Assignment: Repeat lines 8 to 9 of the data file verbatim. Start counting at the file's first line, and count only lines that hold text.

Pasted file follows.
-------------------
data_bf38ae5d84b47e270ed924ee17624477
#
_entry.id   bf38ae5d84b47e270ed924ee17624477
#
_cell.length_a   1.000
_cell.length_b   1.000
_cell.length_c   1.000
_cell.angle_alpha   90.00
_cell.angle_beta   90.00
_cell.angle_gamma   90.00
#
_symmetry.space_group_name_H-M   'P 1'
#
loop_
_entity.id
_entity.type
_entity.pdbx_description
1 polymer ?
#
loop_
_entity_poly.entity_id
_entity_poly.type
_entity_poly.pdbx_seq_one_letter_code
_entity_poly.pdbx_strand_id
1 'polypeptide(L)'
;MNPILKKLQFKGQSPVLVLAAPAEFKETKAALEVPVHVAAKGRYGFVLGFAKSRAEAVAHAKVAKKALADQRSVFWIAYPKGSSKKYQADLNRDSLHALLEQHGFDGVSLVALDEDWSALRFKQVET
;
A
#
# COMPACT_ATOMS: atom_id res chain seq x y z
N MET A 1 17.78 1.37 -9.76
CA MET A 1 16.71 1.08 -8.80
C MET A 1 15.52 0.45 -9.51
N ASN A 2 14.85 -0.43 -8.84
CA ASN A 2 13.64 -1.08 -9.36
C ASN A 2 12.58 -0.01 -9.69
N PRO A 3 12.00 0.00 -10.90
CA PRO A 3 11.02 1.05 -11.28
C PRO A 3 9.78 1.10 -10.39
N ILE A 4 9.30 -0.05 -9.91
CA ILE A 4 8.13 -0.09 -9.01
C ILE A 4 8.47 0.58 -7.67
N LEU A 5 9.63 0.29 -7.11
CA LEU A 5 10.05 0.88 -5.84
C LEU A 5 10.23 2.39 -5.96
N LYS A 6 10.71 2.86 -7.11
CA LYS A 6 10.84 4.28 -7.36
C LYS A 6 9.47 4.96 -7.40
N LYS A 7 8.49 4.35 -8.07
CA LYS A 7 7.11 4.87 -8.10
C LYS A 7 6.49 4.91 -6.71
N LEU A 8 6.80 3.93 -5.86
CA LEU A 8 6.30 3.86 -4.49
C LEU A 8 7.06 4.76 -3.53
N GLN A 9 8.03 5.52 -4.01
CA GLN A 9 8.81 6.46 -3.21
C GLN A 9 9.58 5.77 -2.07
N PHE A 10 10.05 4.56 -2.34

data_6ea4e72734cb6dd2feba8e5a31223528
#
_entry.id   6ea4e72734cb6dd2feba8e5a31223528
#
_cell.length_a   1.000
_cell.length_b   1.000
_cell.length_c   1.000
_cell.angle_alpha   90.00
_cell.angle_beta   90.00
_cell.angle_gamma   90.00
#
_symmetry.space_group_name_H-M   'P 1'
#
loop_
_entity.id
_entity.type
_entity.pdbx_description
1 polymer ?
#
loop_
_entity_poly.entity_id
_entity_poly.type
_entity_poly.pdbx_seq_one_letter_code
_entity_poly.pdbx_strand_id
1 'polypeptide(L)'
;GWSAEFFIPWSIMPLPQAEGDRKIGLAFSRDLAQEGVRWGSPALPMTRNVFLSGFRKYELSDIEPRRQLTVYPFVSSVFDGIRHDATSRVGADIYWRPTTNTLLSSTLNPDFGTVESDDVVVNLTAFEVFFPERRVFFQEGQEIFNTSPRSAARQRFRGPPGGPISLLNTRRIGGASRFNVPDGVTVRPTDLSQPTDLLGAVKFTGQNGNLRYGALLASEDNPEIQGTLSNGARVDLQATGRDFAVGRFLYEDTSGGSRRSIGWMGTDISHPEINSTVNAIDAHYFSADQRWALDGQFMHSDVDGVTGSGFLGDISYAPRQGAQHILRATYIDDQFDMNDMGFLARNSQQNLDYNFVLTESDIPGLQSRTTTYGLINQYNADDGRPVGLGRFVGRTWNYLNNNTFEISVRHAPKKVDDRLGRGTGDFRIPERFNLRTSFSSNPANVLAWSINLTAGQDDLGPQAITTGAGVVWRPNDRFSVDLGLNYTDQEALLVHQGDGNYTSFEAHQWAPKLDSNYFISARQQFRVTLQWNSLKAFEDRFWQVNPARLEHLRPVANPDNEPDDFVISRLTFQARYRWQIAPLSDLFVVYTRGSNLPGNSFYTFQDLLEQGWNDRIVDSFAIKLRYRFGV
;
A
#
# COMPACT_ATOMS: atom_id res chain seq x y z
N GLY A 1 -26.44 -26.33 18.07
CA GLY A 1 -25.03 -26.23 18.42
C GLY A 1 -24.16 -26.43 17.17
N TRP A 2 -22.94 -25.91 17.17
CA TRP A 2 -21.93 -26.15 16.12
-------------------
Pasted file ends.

_cell.angle_alpha   90.00
_cell.angle_beta   90.00